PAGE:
Samantha Cole
at 11:00 AM Oct 7 2016

It's still on Earth for the next two years, but the James Webb Space Telescope turned around to face the world this week, as it moved into position for preliminary optics testing. Once it's launched, JWST will study galaxy, star and planet formation in the universe using infrared wavelengths. For now, you can spy on the cleanroom at NASA's Goddard Space Flight Center in Greenbelt, Maryland where JWST is hanging out for the next few months, via the Webb Cam, here.

Charles Q. Choi
at 10:52 AM Aug 26 2016

The dramatic announcement that a small rocky planet might exist in the nearest star system to the sun, Alpha Centauri, raises the hope that we might be able to send probes to an alien world in our lifetimes.

Samantha Cole
at 10:42 AM Jul 6 2016

Five years, $180 million, and 500 meters after starting, the Chinese Academy of Sciences put the final panel into place on its massive radio telescope this weekend.

Kelsey D. Atherton
at 12:47 PM Jun 24 2016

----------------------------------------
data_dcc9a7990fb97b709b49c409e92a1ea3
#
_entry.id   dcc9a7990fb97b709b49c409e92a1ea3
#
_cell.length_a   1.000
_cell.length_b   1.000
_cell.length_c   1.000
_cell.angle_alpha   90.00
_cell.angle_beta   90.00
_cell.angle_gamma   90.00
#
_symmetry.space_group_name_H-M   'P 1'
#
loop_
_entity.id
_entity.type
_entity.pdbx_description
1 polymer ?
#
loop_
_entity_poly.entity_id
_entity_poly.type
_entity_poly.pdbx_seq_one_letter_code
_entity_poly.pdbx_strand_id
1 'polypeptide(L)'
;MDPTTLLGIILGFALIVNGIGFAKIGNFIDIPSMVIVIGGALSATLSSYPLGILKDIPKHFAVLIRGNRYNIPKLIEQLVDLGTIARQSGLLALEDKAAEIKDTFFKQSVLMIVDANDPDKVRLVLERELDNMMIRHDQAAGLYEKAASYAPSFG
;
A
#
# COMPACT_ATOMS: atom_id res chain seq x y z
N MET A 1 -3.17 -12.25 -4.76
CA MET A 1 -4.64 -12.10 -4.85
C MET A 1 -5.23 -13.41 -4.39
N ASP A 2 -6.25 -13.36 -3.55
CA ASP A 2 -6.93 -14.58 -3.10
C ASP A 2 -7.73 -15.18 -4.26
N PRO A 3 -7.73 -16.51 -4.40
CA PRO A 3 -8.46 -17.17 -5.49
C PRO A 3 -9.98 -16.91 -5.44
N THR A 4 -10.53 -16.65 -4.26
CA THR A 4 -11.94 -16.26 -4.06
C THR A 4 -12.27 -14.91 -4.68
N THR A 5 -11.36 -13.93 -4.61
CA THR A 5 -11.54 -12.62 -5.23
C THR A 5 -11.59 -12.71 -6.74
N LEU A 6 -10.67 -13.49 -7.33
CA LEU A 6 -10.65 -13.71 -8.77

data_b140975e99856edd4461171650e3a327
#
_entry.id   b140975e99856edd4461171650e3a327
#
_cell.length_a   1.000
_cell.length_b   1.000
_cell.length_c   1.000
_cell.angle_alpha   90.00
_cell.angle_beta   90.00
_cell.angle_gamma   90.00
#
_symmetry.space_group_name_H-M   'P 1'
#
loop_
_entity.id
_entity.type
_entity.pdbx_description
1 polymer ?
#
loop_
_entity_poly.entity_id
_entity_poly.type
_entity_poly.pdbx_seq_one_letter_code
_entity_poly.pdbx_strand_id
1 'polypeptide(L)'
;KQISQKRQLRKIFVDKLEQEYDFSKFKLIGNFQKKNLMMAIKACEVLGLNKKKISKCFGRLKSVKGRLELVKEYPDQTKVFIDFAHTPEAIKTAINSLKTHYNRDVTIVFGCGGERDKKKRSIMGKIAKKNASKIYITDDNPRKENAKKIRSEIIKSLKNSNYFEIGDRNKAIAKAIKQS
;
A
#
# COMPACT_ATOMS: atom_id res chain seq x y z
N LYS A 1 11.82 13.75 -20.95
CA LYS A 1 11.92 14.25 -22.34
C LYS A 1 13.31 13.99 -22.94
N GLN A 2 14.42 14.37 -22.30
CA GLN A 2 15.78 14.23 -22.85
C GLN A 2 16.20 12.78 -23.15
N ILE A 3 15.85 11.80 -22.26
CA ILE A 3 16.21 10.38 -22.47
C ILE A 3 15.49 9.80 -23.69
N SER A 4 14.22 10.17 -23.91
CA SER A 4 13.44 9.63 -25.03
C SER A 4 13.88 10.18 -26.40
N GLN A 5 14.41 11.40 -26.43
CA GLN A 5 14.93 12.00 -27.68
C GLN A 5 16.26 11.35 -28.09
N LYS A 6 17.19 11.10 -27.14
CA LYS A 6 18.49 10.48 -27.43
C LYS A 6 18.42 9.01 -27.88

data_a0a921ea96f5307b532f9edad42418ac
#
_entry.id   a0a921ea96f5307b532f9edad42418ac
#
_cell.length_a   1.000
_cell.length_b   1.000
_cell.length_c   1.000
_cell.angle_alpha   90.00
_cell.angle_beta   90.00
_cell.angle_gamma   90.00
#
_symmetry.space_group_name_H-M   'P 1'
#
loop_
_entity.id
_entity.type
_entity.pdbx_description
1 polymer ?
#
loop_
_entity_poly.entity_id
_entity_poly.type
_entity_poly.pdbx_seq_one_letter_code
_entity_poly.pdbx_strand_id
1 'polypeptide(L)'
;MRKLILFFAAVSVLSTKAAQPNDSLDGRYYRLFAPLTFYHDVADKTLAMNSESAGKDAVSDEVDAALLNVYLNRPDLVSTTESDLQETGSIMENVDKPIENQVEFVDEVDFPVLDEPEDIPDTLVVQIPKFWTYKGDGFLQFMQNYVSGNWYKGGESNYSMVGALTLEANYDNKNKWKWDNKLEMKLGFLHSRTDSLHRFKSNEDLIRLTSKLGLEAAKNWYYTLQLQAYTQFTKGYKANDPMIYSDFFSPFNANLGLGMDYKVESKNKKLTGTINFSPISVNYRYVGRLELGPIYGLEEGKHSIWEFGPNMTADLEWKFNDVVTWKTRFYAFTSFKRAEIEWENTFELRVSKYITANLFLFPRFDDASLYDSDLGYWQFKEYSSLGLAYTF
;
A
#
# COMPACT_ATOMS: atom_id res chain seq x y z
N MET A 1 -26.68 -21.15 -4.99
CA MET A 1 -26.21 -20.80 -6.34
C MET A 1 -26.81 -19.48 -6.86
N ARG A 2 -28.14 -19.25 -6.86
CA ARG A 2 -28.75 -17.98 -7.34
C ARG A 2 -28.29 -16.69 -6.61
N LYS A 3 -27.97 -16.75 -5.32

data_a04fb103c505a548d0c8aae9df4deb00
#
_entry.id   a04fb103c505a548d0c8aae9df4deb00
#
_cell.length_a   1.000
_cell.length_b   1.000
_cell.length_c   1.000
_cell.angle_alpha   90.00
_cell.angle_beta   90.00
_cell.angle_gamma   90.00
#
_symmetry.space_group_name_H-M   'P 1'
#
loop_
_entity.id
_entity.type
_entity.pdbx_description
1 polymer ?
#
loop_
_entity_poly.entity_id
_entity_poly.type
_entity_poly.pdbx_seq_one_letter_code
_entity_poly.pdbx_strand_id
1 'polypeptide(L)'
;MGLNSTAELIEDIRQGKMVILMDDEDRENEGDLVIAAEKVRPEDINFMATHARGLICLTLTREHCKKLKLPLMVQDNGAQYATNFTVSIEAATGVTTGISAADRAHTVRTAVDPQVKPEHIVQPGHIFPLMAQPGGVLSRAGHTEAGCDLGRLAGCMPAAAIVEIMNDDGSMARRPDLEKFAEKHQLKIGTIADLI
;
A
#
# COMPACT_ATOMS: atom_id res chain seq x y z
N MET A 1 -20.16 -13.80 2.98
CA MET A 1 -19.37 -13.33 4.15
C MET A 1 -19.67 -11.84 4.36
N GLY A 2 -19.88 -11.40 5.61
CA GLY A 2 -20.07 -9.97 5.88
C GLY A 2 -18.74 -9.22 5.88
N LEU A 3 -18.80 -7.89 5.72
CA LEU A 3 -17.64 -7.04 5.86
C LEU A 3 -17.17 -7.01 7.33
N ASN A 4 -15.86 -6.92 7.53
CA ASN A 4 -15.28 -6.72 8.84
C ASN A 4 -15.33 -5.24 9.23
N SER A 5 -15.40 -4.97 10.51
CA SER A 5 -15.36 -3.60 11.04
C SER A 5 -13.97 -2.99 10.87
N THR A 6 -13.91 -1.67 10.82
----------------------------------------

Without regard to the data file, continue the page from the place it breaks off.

There are secrets space can't keep. When the National Reconnaissance Office launched an object into space earlier this month, we knew only rough details: the size of the rocket used (large), the nature of the agency launching it (reconnaissance), and the levels of secrecy around the payload (many). Now, thanks to the work of amateur astronomers, we have information that's impossible to conceal: where, exactly, the object is in orbit--plus, what it might be.

Mary Beth Griggs
at 12:01 PM May 11 2016

Mercury passed in front of the sun today. It was the first time that Mercury had passed between Earth and the Sun since 2006, and it was something amazing to see.

Mary Beth Griggs
at 10:26 AM May 6 2016

Last year record-setting "wildfires" (it's what they call bushfires, poor dears) raged across North America, and this year firefighters across the continent are bracing for another bad season.

G. Clay Whittaker
at 10:26 AM May 6 2016

Ever wonder what would happen to your eye if you stared at the sun through a telescope? What's the worst that could happen, right? Well apparently it literally burns a hole into your eye, or at least that's what happened when some Youtube scientists held a pig's eye up to the eyepiece of a telescope for a few seconds.

 
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